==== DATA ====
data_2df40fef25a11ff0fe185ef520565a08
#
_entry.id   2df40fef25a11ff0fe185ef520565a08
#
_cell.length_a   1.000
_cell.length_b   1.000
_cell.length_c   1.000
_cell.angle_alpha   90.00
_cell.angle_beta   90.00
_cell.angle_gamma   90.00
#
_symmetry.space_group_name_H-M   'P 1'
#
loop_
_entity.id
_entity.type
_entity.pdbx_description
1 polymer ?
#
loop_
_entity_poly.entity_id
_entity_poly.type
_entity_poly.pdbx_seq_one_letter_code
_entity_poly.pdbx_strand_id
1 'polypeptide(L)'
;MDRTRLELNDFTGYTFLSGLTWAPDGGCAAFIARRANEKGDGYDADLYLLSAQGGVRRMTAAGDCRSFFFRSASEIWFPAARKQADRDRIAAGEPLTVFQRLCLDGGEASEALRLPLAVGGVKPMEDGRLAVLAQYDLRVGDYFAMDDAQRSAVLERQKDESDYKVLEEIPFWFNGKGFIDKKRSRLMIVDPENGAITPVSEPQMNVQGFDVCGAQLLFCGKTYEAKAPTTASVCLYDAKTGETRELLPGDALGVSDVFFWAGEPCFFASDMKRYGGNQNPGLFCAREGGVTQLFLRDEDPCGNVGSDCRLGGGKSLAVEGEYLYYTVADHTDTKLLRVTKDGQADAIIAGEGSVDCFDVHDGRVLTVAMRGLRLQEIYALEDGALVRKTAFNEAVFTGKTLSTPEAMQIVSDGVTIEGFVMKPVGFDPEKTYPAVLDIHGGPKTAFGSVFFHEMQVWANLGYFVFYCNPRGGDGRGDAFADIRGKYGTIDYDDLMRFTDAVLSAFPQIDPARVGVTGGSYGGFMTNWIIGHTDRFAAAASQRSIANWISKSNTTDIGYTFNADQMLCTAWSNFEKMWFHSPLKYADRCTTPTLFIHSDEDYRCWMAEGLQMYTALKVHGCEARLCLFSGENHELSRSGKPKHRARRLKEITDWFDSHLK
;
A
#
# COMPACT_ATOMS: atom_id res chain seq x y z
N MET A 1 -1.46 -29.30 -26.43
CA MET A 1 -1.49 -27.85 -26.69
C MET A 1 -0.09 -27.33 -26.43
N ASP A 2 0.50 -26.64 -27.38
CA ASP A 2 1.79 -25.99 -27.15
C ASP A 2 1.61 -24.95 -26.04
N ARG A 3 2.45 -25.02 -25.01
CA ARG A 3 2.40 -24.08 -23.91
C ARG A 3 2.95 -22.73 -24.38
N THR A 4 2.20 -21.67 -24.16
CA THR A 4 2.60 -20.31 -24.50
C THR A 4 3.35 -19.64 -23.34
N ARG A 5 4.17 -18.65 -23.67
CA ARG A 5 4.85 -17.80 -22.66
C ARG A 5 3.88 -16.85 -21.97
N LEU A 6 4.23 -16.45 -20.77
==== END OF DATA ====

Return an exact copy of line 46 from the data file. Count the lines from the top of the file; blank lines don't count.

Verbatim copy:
N LEU A 6 4.23 -16.45 -20.77